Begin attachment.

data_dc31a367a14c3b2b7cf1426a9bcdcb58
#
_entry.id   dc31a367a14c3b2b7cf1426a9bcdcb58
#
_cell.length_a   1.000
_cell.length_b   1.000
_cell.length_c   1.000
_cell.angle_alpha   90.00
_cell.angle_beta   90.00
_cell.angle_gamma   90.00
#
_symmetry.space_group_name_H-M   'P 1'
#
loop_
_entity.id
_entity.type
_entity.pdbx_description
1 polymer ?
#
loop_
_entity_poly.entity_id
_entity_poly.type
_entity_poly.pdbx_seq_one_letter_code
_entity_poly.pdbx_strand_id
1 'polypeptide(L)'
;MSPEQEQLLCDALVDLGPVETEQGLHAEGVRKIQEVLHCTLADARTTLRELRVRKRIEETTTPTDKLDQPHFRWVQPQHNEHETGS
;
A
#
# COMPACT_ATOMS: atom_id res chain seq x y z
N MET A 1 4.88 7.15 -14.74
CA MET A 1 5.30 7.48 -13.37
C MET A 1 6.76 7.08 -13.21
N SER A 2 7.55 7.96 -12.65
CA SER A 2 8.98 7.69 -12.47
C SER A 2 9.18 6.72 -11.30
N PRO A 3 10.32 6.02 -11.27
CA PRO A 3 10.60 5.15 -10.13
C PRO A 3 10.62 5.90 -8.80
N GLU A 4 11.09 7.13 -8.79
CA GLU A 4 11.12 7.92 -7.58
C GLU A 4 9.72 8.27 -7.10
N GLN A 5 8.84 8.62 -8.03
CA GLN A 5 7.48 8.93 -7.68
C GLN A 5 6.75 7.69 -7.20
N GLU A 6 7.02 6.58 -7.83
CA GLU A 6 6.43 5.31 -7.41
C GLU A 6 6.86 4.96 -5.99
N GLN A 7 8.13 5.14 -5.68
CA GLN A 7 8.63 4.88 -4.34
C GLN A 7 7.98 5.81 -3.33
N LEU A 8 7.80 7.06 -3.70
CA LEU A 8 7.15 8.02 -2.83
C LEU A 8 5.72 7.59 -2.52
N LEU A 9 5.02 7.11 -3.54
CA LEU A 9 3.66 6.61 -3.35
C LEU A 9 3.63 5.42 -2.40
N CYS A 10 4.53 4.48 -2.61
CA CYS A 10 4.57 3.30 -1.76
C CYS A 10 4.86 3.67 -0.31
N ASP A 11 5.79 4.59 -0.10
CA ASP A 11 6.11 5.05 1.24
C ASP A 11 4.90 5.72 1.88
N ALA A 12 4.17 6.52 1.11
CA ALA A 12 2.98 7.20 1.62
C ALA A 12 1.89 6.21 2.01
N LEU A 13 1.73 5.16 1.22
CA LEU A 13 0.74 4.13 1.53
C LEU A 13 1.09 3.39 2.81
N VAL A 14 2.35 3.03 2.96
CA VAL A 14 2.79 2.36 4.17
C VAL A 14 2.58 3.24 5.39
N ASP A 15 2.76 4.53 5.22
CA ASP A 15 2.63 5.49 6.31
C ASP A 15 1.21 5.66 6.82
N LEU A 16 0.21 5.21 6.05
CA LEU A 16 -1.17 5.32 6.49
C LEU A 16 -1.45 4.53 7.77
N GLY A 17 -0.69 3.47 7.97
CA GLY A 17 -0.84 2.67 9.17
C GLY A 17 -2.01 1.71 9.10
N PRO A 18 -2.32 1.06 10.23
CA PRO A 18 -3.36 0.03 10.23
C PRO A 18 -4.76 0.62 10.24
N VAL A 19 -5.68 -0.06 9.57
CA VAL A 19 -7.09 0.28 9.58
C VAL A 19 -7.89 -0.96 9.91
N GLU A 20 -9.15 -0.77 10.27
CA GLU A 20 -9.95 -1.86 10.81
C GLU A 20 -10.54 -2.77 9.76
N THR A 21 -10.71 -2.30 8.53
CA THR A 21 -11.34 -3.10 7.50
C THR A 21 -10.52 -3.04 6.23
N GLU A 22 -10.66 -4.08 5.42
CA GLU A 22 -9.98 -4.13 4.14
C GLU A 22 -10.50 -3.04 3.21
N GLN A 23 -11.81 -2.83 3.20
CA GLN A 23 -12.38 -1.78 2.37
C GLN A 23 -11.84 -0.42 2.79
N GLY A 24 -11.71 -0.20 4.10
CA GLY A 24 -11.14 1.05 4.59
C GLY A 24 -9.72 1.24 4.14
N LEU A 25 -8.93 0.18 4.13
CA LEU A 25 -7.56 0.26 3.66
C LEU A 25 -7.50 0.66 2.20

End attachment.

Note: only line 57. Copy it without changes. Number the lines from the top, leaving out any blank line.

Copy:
C LEU A 9 3.63 5.42 -2.40